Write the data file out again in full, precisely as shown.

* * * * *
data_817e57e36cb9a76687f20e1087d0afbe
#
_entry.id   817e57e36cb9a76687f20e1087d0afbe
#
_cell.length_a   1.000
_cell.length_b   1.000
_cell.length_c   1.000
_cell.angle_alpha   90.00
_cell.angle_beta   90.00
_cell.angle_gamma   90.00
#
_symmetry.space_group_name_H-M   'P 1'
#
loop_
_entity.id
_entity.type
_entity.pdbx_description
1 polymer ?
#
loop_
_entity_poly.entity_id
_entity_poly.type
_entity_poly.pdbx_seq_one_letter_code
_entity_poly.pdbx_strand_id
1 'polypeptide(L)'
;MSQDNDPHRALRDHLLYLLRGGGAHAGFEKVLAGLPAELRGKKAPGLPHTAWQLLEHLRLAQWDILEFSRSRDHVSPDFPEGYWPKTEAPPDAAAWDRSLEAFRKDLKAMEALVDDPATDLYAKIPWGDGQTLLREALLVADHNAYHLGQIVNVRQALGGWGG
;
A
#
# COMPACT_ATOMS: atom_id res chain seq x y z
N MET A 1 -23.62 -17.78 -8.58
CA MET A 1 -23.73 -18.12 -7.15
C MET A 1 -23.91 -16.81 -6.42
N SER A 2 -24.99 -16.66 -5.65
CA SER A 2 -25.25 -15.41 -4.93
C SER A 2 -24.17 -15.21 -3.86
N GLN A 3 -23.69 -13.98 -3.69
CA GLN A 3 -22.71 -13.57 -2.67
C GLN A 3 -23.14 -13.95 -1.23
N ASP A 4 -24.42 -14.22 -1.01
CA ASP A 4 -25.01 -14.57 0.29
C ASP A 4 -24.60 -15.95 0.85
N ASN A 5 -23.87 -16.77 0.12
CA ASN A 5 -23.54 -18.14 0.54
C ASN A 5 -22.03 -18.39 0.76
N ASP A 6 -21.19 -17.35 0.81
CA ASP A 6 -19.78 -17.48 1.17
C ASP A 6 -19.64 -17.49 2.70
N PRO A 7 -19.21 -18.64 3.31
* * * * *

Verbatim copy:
data_817e57e36cb9a76687f20e1087d0afbe
#
_entry.id   817e57e36cb9a76687f20e1087d0afbe
#
_cell.length_a   1.000
_cell.length_b   1.000
_cell.length_c   1.000
_cell.angle_alpha   90.00
_cell.angle_beta   90.00
_cell.angle_gamma   90.00
#
_symmetry.space_group_name_H-M   'P 1'
#
loop_
_entity.id
_entity.type
_entity.pdbx_description
1 polymer ?
#
loop_
_entity_poly.entity_id
_entity_poly.type
_entity_poly.pdbx_seq_one_letter_code
_entity_poly.pdbx_strand_id
1 'polypeptide(L)'
;MSQDNDPHRALRDHLLYLLRGGGAHAGFEKVLAGLPAELRGKKAPGLPHTAWQLLEHLRLAQWDILEFSRSRDHVSPDFPEGYWPKTEAPPDAAAWDRSLEAFRKDLKAMEALVDDPATDLYAKIPWGDGQTLLREALLVADHNAYHLGQIVNVRQALGGWGG
;
A
#
# COMPACT_ATOMS: atom_id res chain seq x y z
N MET A 1 -23.62 -17.78 -8.58
CA MET A 1 -23.73 -18.12 -7.15
C MET A 1 -23.91 -16.81 -6.42
N SER A 2 -24.99 -16.66 -5.65
CA SER A 2 -25.25 -15.41 -4.93
C SER A 2 -24.17 -15.21 -3.86
N GLN A 3 -23.69 -13.98 -3.69
CA GLN A 3 -22.71 -13.57 -2.67
C GLN A 3 -23.14 -13.95 -1.23
N ASP A 4 -24.42 -14.22 -1.01
CA ASP A 4 -25.01 -14.57 0.29
C ASP A 4 -24.60 -15.95 0.85
N ASN A 5 -23.87 -16.77 0.12
CA ASN A 5 -23.54 -18.14 0.54
C ASN A 5 -22.03 -18.39 0.76
N ASP A 6 -21.19 -17.35 0.81
CA ASP A 6 -19.78 -17.48 1.17
C ASP A 6 -19.64 -17.49 2.70
N PRO A 7 -19.21 -18.64 3.31